nichepoetryandprose

poetry and prose about place

Archive for the ‘garden’ Category

a moment of beautiful – old-fashioned flowers

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the space: the side of a cottage in the late summer sun

the beautiful: a riot of Golden Glow, leaning against the wall

~

Last week, on a drive along the South Branch of the Oromocto River, I noticed the fall flowers have taken over from the summer species.  The fields are filled with Goldenrod (Solidago spp.) and the ditches with Pearly Everlasting (Anaphalis margaritacea (L.) C.B. Clarke).  In some of the yards were three flowers I think of as ‘old fashioned’ – French Marigolds (Tagetes patula L.), Hollyhock (Alcea spp.), and Golden Glow (Rudbeckia laciniata (L.) var. Hortensia).  I love the orange of the Marigolds, the papery pinks and purples of the Hollyhock, and how the Golden Glow leans!

These plants were my first introduction to the concepts of  ‘annual’, ‘biennial’ and ‘perennial’.   The French Marigold was an annual, and grew only for a single year.  The Hollyhock was a biennial (although some are weak perennials), living a year without flowers and then blooming in the second year.  The Golden Glow came up year after year without benefit of seeds or fuss, a perennial.

I remember helping my Mom collect seeds so she would always have the Hollyhocks and French Marigolds.   If I close my eyes, I can see my hand holding the pointy black French Marigold seeds and the flat Hollyhock seeds with their furry edges.

When we first built our house, I was anxious to have these plants in my garden, but after blooming for a few years at the edge of the house, the Golden Glow died out, and I could never get Hollyhocks to flower.  Both need lots of sun and we have only shade to offer.  I often grow French Marigolds.  I still have the seeds I collected from our first garden here, stuffed in an old metal seed box.  I doubt they are still viable, but when I open the box, I see the seeds of the Marigolds that bloomed here 32 years ago!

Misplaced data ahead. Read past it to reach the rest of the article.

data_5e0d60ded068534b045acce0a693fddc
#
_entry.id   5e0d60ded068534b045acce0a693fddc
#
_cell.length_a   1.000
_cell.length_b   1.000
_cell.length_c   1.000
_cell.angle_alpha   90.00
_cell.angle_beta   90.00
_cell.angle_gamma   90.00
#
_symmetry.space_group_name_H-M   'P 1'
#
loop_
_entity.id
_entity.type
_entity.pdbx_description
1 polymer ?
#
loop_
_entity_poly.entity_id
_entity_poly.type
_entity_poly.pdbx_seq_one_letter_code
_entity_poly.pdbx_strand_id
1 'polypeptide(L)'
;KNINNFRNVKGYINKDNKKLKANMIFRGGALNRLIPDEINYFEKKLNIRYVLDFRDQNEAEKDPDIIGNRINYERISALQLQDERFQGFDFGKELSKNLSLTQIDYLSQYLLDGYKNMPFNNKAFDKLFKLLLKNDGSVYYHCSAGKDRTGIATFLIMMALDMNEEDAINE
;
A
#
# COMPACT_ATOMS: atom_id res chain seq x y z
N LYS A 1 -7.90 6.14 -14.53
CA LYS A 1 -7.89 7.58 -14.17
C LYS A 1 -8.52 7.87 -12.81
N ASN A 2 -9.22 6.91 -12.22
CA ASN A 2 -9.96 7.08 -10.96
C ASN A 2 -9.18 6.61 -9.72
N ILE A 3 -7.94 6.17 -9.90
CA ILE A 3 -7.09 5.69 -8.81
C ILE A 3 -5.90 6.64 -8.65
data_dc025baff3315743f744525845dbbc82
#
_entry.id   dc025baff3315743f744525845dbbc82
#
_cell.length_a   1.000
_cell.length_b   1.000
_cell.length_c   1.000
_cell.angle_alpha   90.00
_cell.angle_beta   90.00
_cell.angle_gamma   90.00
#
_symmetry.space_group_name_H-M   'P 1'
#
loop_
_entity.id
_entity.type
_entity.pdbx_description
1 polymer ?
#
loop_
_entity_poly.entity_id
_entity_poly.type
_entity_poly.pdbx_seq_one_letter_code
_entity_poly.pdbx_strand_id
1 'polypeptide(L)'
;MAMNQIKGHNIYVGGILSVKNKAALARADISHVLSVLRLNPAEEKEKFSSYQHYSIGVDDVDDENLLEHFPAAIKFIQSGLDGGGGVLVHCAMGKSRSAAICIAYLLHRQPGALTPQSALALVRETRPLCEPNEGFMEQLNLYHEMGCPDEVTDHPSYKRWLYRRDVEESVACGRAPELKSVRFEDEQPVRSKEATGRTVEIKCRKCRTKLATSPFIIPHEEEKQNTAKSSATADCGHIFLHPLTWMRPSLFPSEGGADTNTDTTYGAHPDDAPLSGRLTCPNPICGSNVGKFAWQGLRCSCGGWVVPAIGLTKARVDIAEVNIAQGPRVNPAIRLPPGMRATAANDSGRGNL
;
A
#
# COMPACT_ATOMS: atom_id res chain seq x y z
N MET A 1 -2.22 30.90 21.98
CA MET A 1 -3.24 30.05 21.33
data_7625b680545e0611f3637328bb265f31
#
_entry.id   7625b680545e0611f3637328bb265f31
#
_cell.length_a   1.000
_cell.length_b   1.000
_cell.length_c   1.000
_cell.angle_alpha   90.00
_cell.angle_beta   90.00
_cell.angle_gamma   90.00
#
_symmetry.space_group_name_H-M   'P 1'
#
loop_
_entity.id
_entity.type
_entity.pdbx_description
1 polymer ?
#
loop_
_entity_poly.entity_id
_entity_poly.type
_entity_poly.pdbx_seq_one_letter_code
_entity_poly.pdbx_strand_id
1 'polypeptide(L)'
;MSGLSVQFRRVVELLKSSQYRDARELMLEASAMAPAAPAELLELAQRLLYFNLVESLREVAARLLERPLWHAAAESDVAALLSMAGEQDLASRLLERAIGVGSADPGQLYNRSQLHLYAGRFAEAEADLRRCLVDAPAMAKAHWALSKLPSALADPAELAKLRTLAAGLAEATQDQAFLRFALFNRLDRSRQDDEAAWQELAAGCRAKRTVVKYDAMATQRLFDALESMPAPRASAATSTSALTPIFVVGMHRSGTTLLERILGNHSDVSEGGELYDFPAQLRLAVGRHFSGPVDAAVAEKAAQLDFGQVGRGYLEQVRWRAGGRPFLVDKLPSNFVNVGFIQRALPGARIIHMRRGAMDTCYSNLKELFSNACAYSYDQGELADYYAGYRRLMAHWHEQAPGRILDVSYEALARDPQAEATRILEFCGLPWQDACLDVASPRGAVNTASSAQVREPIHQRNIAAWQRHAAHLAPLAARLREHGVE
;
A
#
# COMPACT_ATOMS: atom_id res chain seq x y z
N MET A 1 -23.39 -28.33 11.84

The seeds I collected from our first garden of Marigolds in 1980… they are kept in an antique box marked ‘St. Albans England – Ryders Seed – D.P.’  Ryders was a seed company operated in England beginning in the 1890s.  It sold seed in ‘penny packets’ to be affordable for everyone.

What are your favorite ‘old-fashioned’ flowers and do you see them much anymore?

~

~

Pearly Everlasting

Anaphalis margaritacea L.

~

Pearly Everlasting

sign of summer’s passing

yet – immortelle

picked by the road

by the armload

hung from rafters

children’s laughter

runs beneath

~

downy leaf, wooly stem

white diadem

perfectly matched flowers

thatched in gold

dry and old

~

Linnaeus named

for Marguarite

memory sweet

paper petals keep

pale perfume

summer grace

in a winter room

~

~

Published as:  ‘Pearly Everlasting’, The Antingonish Review 92, 1993

Copyright   Jane Tims   2012

the growing part of ‘growing and gathering’

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So far in my posts, I have talked mostly about harvesting wild edibles.  I am starting to get a little produce from my garden, so I thought I’d do a post for the ‘growing’ side of ‘growing and gathering’.

I have only a small garden, laughable by many standards.  We have too much shade and since I won’t allow the nearby trees to be cut, I must be content with spindly carrots, sorrowful pea vines and a plethora of slugs.  However, I also have lots of perennials and a small herb garden, enough to keep us in regular small harvests of additions for our dinners.

On Monday, I decided to prepare my favourite lunch, couscous, with a gathering from my garden.  I used:

~ a handful of black and red currants (just ripening this week!)

~ a sprig of thyme

~ a few leaves of oregano

~ a small spray of parsley

~ a handful of chives

~ one clove of garlic from the shadowy garden.

To this I added a small purple onion from the grocery store…

I chopped the onion and the herbs quite fine…

I sautéed everything in olive oil, very briefly (to keep it all crisp and keep the currents from going mushy)…

and added the mixture to my couscous, prepared with boiling water and a quarter teaspoon of powdered chicken bullion.

A delicious dinner, a little tart, but perfect for my taste buds!!!!

©  Jane Tims  2012

Written by jane tims

July 11, 2012 at 5:03 pm

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